Judge tosses confession, gang links in Greeley transgender murder trial

(Photo/Joe Gratz, Flickr)

(Photo/Joe Gratz, Flickr)

A judge ruled this week that jurors won’t hear part of the confession of a man accused of killing an 18-year-old Greeley transgender woman. In addition, Weld District Court Judge Marcelo Kopcow ruled that prosecutors won’t be able to tell jurors that Allen Andrade has gang ties that could have been a motive in the brutal slaying last summer of Angie Zapata, the Greeley Tribune reports.

Kopcow ruled that police shouldn’t have continued questioning Andrade once he told a detective he wanted to stop talking during a lengthy interrogation.

“This court finds the defendant’s statement, ‘I’m done. Yeah, I’m not talking right now’ … is a clear statement of the defendant’s request to remain silent and cut off further questioning,” Kopcow wrote, according to the Tribune.

“(Greeley Police Department) Detective (Greg) Tharp did not scrupulously honor the defendant’s exercise of the right to remain silent and cut off questioning.”

It’s unclear what Andrade told police during the first 39 minutes of the interrogation, conducted over two hours after police arrested Andrade in Thornton driving a car belonging to Zapata’s sister almost two weeks after Zapata’s body was discovered.

According to a police affidavit cited by the Tribune:

… Andrade told Tharp he met Zapata on the Internet and that they had arranged a date. The affidavit said he stayed at Zapata’s apartment alone while she went out, and he realized Zapata was a man. When Zapata returned later, Andrade confronted her about being a man, eventually hitting her with his fists and knocking her to the ground, the affidavit stated.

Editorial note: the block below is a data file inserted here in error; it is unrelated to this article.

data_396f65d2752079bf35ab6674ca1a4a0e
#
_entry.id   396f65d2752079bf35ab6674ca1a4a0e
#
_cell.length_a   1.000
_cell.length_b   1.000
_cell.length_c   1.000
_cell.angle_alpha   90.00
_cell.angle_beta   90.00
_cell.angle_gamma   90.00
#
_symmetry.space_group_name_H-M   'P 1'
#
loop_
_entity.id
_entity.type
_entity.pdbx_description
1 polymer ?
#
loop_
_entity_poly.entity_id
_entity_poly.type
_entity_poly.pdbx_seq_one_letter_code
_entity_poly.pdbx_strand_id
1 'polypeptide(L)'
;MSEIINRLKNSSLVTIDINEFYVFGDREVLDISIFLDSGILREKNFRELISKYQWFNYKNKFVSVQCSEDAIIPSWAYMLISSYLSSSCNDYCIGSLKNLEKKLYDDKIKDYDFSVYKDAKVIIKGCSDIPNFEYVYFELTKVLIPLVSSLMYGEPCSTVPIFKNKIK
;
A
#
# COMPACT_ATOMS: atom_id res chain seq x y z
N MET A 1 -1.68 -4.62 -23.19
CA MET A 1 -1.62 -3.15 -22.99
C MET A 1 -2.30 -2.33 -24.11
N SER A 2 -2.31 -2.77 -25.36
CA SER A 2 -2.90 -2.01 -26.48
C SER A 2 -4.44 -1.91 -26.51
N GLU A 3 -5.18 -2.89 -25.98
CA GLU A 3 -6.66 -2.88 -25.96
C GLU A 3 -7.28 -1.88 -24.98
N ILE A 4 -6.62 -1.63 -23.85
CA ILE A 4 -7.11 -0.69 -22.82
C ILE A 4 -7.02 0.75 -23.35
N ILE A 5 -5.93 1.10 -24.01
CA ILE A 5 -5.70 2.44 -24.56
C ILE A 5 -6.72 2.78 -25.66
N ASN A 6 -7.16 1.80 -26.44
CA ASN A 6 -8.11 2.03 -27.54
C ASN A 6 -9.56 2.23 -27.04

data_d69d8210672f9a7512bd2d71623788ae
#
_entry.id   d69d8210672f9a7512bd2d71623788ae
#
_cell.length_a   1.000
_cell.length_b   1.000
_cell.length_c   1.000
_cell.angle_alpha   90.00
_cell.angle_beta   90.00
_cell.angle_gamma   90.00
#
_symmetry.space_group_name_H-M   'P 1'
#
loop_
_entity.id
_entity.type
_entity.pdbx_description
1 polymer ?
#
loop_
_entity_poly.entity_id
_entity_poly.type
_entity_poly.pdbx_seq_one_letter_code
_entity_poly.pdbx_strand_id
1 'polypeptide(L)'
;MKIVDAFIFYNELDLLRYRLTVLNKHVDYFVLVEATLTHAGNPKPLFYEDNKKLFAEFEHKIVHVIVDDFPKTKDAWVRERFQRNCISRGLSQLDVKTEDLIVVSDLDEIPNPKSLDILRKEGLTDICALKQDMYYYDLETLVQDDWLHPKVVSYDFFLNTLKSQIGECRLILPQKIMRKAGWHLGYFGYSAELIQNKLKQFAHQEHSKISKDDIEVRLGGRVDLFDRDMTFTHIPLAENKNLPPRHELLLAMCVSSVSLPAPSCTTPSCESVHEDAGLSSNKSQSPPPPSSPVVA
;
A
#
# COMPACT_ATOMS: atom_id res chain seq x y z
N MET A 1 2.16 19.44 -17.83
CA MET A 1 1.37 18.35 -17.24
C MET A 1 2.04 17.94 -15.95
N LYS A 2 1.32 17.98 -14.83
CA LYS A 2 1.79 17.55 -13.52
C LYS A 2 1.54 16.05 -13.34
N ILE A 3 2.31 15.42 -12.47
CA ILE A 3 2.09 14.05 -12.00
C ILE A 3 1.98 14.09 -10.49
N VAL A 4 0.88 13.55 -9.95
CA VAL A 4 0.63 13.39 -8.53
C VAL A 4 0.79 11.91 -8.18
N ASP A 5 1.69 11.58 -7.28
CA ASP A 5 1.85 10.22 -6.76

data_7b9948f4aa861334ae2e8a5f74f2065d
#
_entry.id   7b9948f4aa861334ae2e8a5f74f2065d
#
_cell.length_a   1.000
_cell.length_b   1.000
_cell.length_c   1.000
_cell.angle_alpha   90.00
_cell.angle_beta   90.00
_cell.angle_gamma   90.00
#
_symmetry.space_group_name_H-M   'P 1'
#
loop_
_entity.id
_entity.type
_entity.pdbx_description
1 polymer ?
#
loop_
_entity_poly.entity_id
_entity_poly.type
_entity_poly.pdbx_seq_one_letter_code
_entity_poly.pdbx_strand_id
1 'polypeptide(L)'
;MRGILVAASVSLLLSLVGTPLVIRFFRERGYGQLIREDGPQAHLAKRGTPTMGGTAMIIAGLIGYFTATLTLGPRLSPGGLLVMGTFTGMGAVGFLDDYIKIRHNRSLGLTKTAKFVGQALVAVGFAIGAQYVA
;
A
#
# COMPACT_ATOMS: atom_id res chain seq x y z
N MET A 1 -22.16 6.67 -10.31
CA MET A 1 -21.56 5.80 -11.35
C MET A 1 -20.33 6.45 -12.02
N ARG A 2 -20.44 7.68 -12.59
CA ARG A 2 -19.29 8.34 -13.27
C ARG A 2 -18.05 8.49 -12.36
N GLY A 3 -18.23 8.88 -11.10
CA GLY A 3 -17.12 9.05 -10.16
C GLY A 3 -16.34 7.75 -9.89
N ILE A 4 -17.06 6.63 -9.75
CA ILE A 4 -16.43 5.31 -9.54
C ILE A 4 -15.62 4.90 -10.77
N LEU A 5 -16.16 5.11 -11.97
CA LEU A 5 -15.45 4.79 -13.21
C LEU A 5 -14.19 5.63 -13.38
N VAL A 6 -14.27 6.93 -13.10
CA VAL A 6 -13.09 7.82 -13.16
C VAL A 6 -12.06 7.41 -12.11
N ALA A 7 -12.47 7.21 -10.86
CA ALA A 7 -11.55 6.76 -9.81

Andrade, according to the affidavit, said he then hit Zapata with a fire extinguisher, and later, when she started to wake up, he hit her several more times until she died.

The judge also ruled prosecutors can’t call experts to testify that Andrade was the member of a gang that routinely punished members — even killing them — when they engaged in homosexual acts. The prosecution planned to argue Andrade decided he had to kill Zapata to save face with his gang once he discovered she was a transgender woman, The Denver Post’s Monte Whaley reports.

“While this proposed evidence (about Andrade’s gang ties) may be material and relevant to the defendant’s motive, this court finds that the probative value of this evidence is strongly outweighed by the unfair (prejudicial) effect it will have on the jury,” Kopcow wrote. The judge’s ruling also noted that the Greeley Police gang expert didn’t know whether Andrade’s gang had ever punished a member duped into having sex with a transgender woman, as the defense claims.

Andrade, 31, is scheduled to go on trial April 14 in Weld District Court on charges of first-degree murder, commission of a hate crime, automobile theft and identity theft. Late last year, District Attorney Ken Buck filed habitual criminal charges against Andrade, which could quadruple his sentence if he isn’t found guilty of the most serious murder charge.

Ruling that prisoners “have little, if any, reasonable expectation of privacy while incarcerated,” Kopcow decided recordings of calls Andrade made from jail to his girlfriend could be used in the trial. In the calls, Andrade said “gay things need to die” and bragged that other prisons feared him because of his reputation wielding a fire extinguisher.

Andrade is being held without bond at the Weld County Jail.

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Ernest Luning

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